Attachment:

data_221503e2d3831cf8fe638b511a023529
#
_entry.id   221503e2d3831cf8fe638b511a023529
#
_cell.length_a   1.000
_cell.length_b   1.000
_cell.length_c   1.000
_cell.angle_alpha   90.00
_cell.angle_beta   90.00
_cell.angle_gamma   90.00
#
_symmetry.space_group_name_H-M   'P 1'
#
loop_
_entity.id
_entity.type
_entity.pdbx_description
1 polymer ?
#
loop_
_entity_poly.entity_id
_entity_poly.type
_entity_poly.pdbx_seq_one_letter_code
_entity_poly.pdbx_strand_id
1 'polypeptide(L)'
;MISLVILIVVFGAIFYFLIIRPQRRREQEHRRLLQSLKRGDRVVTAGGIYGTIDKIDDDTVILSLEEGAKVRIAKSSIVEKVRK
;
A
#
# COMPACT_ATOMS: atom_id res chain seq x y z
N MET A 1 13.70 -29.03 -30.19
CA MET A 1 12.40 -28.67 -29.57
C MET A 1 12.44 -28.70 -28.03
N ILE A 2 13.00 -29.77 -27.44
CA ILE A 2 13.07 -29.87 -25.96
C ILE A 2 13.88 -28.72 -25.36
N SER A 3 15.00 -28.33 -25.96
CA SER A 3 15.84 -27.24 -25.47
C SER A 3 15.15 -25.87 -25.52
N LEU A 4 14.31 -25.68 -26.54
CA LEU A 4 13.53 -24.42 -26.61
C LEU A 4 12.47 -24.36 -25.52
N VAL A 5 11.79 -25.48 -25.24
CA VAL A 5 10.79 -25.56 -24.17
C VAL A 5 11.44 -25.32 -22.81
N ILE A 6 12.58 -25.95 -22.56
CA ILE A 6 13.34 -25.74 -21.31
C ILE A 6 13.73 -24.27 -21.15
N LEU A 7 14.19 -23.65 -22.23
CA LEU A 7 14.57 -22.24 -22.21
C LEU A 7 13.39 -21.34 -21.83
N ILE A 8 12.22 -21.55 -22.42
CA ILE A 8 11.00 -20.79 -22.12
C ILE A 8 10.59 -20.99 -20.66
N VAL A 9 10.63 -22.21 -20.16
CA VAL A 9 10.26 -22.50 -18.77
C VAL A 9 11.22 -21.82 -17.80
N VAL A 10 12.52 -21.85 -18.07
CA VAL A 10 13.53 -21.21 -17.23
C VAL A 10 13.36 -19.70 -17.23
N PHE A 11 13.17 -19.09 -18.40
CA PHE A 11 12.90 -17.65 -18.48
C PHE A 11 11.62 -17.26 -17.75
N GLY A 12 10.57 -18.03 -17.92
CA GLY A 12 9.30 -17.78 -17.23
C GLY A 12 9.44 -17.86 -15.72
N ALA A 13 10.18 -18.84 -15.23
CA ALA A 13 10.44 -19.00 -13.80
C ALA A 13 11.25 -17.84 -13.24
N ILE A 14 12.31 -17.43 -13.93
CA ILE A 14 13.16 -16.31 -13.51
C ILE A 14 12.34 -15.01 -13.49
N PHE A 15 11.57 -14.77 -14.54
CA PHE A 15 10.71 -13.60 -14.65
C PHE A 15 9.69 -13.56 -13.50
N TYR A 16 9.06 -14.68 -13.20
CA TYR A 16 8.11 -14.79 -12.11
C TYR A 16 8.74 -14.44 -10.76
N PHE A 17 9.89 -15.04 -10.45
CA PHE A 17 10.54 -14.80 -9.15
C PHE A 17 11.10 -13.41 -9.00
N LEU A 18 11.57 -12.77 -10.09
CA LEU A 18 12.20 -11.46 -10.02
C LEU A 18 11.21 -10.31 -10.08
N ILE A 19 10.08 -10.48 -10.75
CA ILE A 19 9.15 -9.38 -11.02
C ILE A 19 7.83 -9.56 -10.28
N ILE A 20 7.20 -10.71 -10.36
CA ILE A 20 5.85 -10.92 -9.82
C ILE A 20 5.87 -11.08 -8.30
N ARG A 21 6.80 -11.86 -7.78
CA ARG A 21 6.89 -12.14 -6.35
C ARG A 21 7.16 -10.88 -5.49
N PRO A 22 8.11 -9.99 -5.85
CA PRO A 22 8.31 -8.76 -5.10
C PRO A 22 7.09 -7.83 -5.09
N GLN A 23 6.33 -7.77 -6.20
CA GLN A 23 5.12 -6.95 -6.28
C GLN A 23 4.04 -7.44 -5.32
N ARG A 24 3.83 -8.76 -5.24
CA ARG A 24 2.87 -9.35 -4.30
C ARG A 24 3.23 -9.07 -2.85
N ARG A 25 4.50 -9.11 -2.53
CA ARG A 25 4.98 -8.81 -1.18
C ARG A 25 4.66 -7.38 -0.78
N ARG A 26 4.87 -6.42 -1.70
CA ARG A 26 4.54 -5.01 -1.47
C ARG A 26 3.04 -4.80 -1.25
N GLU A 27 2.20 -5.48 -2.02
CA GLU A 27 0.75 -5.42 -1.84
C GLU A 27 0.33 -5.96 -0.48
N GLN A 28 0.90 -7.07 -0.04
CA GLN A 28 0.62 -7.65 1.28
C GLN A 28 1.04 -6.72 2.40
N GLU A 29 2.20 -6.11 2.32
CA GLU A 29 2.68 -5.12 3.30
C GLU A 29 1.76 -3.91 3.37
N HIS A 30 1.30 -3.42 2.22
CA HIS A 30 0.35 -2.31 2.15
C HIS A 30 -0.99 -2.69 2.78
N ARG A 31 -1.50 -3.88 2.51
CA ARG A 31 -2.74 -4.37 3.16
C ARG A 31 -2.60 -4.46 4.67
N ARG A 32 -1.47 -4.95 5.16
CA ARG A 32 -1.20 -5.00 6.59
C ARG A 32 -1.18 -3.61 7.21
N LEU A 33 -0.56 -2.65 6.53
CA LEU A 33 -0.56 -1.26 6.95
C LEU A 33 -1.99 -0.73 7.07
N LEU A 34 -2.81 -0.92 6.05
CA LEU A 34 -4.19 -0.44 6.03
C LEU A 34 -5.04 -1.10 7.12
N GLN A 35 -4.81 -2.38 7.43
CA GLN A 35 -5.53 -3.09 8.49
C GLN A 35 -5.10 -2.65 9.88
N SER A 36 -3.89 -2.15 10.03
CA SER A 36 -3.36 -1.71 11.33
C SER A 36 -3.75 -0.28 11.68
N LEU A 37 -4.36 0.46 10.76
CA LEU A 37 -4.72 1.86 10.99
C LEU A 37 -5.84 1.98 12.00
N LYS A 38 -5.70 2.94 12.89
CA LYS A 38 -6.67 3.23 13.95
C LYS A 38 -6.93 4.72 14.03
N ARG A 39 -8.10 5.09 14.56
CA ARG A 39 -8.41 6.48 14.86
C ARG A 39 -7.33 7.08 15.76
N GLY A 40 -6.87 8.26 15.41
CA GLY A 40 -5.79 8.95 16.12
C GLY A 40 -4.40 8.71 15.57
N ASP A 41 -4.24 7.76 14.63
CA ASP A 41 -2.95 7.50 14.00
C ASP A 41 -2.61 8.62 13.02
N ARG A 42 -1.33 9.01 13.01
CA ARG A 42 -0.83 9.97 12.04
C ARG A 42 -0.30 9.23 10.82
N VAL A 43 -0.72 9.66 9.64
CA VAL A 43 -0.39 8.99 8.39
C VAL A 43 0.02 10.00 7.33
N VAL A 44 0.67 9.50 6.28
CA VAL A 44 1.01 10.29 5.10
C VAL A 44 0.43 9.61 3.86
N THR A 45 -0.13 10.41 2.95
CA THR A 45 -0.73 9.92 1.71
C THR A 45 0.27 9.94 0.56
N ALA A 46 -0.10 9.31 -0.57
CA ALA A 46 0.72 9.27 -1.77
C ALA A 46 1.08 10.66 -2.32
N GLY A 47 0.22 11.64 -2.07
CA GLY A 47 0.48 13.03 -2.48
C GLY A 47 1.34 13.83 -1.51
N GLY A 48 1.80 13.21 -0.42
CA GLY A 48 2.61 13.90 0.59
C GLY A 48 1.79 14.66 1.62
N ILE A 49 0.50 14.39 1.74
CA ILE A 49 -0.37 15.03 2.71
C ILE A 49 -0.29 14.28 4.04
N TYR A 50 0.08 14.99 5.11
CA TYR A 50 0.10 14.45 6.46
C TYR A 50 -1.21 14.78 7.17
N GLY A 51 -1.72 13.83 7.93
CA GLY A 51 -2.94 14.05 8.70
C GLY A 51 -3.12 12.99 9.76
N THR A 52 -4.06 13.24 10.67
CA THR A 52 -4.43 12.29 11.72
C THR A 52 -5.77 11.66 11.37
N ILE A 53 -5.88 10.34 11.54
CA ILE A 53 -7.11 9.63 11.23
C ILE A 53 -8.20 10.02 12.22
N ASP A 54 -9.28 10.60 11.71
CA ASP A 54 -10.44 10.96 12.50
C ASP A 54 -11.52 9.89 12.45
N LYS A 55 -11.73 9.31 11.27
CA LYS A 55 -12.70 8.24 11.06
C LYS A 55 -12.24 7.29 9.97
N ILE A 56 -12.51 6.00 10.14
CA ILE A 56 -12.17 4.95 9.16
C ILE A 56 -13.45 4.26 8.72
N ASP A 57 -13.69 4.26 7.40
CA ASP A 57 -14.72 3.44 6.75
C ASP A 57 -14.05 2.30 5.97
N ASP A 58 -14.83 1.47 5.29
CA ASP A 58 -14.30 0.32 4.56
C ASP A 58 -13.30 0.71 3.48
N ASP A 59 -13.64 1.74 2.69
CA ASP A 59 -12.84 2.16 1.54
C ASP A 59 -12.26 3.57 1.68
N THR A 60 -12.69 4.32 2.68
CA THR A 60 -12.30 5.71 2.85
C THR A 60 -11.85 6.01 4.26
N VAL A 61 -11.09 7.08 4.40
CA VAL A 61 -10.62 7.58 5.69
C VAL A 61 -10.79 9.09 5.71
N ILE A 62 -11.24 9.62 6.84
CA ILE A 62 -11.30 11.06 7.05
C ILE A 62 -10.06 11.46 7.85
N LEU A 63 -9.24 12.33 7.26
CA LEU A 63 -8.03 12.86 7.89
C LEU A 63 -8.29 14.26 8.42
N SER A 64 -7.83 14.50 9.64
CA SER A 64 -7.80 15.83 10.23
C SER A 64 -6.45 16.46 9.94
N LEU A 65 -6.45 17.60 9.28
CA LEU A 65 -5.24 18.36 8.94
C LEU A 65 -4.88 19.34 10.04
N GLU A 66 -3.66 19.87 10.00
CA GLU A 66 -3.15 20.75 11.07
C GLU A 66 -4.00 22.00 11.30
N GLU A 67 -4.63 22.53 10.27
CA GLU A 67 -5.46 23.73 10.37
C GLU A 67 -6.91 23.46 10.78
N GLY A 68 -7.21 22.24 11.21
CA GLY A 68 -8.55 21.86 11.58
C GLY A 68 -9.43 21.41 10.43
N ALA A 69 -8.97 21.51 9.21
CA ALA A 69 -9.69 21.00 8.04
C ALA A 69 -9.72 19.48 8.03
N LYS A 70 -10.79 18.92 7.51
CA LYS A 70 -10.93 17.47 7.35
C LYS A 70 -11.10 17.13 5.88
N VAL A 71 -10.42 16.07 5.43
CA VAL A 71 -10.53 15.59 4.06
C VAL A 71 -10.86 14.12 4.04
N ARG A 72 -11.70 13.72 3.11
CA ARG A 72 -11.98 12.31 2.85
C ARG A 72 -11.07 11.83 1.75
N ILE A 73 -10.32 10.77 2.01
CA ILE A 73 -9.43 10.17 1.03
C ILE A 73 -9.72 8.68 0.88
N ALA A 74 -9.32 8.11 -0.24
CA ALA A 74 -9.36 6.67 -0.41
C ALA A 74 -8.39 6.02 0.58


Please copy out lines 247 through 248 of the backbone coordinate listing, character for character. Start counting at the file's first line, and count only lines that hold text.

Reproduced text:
N ILE A 73 -10.32 10.77 2.01
CA ILE A 73 -9.43 10.17 1.03